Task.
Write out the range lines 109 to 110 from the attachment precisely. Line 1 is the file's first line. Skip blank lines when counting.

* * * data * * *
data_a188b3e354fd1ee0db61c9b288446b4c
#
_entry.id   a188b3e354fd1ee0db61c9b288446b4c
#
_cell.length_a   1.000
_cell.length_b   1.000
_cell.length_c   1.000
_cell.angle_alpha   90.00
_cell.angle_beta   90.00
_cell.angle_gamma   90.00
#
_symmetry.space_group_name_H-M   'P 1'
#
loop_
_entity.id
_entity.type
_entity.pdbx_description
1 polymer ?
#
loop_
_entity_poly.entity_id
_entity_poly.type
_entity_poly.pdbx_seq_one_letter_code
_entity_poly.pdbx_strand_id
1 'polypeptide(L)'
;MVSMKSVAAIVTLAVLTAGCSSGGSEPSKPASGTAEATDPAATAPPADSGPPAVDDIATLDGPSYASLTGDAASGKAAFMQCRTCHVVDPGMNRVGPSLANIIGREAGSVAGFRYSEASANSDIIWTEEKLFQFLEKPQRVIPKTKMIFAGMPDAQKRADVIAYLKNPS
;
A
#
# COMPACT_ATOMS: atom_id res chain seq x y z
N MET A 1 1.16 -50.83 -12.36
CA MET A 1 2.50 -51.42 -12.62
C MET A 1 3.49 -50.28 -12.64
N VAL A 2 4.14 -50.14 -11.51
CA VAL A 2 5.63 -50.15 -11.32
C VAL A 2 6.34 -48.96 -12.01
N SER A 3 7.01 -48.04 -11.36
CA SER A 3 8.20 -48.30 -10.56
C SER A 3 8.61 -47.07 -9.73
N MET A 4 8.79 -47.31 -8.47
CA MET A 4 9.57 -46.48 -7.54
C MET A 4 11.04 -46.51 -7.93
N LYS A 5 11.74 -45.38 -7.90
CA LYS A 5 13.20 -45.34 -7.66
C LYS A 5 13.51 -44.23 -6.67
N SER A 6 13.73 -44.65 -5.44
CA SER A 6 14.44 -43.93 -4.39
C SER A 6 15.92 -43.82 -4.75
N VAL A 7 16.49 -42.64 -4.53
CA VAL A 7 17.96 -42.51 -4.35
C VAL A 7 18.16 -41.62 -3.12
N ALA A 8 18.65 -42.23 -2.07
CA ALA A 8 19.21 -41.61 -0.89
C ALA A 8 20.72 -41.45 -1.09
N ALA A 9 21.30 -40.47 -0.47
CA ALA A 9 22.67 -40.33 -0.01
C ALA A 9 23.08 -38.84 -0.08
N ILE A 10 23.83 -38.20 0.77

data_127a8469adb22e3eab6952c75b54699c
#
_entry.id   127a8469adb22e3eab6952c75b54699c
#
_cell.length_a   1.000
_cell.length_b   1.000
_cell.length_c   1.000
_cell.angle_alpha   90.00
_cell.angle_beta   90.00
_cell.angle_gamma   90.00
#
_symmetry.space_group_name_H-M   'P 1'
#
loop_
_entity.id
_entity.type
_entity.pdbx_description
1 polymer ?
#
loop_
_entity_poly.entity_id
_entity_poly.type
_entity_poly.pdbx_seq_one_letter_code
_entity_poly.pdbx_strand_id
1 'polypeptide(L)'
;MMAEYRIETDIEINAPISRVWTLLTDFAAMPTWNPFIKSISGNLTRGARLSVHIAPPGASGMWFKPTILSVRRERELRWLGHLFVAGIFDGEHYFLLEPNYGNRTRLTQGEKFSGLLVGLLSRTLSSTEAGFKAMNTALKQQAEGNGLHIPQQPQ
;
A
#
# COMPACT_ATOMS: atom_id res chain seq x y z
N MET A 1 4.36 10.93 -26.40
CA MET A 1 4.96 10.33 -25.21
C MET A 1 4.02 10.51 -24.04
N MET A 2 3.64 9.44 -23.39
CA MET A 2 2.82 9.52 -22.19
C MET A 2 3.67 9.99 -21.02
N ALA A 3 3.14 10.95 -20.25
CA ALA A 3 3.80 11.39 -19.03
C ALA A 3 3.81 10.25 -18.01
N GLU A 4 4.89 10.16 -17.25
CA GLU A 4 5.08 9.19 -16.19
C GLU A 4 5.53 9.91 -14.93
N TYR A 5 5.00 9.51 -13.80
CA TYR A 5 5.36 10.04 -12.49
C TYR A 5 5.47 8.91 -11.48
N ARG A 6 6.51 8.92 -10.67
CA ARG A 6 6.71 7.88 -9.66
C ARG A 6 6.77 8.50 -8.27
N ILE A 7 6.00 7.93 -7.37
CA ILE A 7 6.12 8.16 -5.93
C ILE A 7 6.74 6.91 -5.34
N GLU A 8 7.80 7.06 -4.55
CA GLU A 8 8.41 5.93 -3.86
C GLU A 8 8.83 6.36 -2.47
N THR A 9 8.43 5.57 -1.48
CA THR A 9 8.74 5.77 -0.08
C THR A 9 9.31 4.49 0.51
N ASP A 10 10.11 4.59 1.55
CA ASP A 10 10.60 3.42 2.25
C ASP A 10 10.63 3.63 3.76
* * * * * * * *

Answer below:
C ILE A 7 6.74 6.91 -5.34
N GLU A 8 7.80 7.06 -4.55